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Abstract -- The UNITE Project: Distributed Delivery and Contribution of Multimedia Objects over the Internet
A3: Distributed Systems
The UNITE Project: Distributed Delivery and Contribution of Multimedia Objects over the Internet
- Deniau, Cedric
- Swink, Michael
- Aust, Ron
- Evans, Joe
- Gauch, Susan
- Miller, Jim
- Niehaus, Douglas
Over the past few years, the world has seen a growing interest in the
Internet. E-mail initiated this interest and was the biggest traffic
generator for several years. As the Internet grew in popularity,
other tools emerged: ftp, gopher, archie, and the World-Wide Web.
Connectivity to the Internet blossomed from a few computer specialists
at research institutions to include businesses, schools, and home
users. At the same time, the ability to create, store, and view
multimedia information became widespread. Today, we see a
proliferation of sites storing and distributing multimedia information
on an ever-increasing range of topics to an exploding number of users.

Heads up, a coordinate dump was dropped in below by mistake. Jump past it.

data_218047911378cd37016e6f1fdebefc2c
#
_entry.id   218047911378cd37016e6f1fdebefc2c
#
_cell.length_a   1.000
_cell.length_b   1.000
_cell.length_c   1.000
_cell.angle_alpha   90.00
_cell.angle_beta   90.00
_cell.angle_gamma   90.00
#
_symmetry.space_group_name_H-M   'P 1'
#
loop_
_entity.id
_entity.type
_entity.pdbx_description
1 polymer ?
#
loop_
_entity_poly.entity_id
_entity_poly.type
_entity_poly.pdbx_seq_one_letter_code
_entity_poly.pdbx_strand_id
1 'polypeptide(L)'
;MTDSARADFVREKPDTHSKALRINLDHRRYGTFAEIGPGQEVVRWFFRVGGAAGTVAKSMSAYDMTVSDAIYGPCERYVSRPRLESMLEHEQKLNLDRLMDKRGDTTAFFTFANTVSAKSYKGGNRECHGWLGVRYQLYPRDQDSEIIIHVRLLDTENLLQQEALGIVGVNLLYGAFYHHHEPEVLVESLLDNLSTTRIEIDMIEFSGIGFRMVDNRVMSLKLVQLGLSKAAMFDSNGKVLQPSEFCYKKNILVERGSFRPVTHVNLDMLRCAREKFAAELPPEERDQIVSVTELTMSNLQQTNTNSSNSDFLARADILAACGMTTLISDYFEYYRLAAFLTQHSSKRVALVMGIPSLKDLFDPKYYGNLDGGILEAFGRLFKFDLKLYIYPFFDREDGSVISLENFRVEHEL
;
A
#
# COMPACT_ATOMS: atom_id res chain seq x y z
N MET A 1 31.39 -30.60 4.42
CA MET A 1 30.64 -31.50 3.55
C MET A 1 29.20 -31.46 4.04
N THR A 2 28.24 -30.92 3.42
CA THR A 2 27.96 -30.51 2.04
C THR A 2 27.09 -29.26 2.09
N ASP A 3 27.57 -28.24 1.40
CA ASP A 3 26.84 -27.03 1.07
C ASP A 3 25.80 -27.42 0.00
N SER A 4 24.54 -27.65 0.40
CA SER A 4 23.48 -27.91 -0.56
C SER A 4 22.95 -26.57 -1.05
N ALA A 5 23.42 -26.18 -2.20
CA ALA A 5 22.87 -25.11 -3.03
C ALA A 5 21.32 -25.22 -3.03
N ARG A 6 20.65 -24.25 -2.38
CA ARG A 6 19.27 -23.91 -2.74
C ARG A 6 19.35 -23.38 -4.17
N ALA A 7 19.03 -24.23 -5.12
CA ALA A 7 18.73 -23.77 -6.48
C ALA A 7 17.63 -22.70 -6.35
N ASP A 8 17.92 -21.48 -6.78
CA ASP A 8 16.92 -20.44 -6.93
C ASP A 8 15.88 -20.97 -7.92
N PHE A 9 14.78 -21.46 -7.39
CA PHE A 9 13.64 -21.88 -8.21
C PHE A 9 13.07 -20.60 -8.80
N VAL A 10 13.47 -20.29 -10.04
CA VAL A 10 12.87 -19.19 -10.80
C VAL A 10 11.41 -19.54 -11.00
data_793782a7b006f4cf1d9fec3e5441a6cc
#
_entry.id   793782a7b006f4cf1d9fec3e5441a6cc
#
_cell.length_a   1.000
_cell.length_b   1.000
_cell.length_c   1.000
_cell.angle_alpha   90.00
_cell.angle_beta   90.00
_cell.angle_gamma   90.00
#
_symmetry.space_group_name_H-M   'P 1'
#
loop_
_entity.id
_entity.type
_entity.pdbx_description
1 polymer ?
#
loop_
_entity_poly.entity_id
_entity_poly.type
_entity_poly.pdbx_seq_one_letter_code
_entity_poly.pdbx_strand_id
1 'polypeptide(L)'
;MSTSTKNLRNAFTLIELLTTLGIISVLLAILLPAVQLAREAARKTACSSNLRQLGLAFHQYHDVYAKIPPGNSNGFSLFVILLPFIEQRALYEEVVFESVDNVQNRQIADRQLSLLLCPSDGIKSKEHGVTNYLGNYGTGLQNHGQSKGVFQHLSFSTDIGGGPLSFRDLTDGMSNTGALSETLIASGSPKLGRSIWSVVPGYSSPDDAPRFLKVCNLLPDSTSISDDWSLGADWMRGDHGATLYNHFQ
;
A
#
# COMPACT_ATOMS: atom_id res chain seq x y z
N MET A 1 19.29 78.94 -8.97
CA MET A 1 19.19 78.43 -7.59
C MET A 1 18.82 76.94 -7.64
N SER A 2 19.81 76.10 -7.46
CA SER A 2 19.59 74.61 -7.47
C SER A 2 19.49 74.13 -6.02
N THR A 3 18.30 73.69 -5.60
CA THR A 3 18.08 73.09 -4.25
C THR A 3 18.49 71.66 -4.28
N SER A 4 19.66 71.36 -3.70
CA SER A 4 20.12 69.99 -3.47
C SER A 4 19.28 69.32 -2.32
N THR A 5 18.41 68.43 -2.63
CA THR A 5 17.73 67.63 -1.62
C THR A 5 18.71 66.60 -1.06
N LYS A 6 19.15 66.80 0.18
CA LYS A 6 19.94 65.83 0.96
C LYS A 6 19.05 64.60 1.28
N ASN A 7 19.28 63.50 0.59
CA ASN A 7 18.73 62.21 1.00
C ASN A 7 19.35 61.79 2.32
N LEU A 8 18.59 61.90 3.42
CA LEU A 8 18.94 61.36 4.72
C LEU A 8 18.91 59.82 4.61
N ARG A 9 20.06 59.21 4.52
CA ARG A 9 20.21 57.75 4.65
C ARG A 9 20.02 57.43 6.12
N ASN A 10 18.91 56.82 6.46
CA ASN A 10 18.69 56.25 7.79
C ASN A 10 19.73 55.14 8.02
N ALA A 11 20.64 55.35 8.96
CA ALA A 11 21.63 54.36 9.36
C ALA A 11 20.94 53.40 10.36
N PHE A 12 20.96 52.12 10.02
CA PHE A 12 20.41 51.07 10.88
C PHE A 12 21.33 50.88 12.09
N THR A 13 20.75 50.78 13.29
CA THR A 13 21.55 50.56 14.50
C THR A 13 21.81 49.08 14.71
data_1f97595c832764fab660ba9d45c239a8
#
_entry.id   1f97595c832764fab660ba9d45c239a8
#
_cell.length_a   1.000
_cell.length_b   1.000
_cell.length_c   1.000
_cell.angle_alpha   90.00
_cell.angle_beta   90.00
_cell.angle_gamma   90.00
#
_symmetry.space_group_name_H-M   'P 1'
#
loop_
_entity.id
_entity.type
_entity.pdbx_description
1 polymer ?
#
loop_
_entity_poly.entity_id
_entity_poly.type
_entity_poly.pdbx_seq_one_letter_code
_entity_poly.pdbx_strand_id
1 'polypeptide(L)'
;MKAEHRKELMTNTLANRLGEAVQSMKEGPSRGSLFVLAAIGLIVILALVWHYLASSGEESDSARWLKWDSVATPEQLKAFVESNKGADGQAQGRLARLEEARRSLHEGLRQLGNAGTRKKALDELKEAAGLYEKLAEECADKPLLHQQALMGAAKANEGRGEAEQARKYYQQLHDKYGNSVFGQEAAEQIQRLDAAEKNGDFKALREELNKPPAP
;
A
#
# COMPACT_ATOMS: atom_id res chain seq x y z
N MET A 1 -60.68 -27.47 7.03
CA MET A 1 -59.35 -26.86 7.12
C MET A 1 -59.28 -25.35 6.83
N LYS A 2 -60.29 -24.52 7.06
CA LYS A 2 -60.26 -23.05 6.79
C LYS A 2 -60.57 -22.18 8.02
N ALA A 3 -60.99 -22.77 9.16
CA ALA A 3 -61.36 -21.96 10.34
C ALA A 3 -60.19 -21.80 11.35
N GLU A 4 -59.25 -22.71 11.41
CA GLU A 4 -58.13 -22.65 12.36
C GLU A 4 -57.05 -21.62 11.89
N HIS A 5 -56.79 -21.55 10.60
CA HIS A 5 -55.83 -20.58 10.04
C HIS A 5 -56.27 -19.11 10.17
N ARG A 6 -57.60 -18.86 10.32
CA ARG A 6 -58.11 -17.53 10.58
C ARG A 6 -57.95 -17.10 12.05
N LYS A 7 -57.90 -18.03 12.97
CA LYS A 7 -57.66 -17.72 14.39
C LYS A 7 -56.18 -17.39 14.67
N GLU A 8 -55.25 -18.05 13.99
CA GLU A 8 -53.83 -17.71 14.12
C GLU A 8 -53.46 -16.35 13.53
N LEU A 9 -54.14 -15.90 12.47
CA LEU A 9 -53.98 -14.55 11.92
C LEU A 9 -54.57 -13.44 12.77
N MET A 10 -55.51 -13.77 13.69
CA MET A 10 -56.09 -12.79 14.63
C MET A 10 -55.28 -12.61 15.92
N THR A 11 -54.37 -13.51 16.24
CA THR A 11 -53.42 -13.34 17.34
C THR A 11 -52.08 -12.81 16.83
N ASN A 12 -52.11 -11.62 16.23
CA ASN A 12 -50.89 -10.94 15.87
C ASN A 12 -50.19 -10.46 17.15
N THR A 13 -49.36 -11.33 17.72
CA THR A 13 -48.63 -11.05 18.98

This paper describes the UNITE system which provides browsing and
search of taxonomically indexed resources in a wide range of media
types (text, images, hypercard stacks, etc.). The server
provides remote access to Science and Mathematics
curricular materials by teachers and students in K-12, however it can
be easily adapted to work with any taxonomically structured domain.
The server software supports mirroring, which helps distribute the
client load, and enables the client to try alternative servers if its
first choice is unavailable.
The server can interoperate with standard WWW browsers (Mosaic,
Netscape) but, in addition, we have developed our own client software.
Since most of our users connect to the Internet via modems, the UNITE
client has features which reduce network load, and thus improve
performance on low bandwidth networks. It also provides a more
tailored user interface to the system resources than is available from
standard browsers. Finally, users are active participants in the
project. Through a review mechanism, they can contribute new
resources to the database.
This research and development was supported through funding from the
U.S. Department of Education OERI
office (R203A20020) that was administered by the
Great Lakes Telecommunications Collaborative.